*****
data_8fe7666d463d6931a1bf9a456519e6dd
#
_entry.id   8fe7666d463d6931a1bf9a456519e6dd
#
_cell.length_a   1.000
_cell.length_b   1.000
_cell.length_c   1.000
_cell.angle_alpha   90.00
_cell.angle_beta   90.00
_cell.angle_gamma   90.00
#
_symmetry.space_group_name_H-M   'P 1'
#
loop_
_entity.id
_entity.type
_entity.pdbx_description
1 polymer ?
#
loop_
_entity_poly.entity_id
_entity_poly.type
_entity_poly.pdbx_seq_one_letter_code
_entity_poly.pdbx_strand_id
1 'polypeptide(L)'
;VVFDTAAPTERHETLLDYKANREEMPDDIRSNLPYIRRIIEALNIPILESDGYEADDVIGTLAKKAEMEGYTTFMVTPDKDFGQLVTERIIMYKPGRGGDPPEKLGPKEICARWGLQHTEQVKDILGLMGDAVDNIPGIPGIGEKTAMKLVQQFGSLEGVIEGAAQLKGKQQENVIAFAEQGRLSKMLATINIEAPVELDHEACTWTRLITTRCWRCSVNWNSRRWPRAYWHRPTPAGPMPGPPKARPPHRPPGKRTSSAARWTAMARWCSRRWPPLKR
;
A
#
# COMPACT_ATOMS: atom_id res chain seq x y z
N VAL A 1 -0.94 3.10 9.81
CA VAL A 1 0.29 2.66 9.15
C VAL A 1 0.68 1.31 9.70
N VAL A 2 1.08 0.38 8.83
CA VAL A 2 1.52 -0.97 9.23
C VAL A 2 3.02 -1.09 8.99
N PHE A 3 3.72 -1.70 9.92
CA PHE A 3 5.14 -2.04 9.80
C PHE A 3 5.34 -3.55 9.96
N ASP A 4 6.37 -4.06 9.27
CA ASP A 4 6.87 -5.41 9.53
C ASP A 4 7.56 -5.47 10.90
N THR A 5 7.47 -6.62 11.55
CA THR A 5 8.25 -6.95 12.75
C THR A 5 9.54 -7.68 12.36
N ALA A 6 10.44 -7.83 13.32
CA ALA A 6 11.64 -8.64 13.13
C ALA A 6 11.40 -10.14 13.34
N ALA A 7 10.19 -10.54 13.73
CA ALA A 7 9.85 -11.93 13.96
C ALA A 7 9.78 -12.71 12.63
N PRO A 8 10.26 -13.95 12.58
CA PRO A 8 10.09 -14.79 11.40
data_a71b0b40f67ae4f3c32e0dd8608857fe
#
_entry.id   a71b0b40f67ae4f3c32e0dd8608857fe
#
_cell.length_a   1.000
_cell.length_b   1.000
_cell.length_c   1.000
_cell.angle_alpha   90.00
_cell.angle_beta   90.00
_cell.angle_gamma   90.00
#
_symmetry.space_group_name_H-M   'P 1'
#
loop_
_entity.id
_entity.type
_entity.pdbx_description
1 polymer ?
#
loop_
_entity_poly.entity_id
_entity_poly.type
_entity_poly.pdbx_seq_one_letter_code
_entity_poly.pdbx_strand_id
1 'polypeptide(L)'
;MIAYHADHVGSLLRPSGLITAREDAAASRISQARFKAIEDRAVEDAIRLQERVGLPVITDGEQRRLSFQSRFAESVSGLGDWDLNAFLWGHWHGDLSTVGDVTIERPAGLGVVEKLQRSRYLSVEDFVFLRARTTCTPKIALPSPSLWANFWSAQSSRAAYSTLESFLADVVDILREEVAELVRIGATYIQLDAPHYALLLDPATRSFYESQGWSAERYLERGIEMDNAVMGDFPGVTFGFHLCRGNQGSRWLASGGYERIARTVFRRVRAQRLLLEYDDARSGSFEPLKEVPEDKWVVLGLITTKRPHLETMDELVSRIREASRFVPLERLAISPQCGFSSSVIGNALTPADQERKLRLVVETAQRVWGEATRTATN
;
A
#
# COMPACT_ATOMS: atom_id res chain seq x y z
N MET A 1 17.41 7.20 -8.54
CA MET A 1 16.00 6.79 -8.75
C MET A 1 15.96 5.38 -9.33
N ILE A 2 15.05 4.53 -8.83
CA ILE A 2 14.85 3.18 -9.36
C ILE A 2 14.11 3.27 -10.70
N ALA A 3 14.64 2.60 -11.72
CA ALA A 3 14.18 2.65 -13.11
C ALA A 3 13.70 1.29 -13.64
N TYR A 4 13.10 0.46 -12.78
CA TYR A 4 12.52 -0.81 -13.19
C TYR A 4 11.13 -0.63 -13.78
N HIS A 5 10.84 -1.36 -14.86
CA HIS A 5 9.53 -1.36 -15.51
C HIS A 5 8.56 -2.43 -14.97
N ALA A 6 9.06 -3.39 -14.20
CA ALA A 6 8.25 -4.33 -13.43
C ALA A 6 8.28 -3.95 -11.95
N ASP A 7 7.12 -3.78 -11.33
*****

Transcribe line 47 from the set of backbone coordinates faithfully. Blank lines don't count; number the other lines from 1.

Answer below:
CA ALA A 6 11.64 -8.64 13.13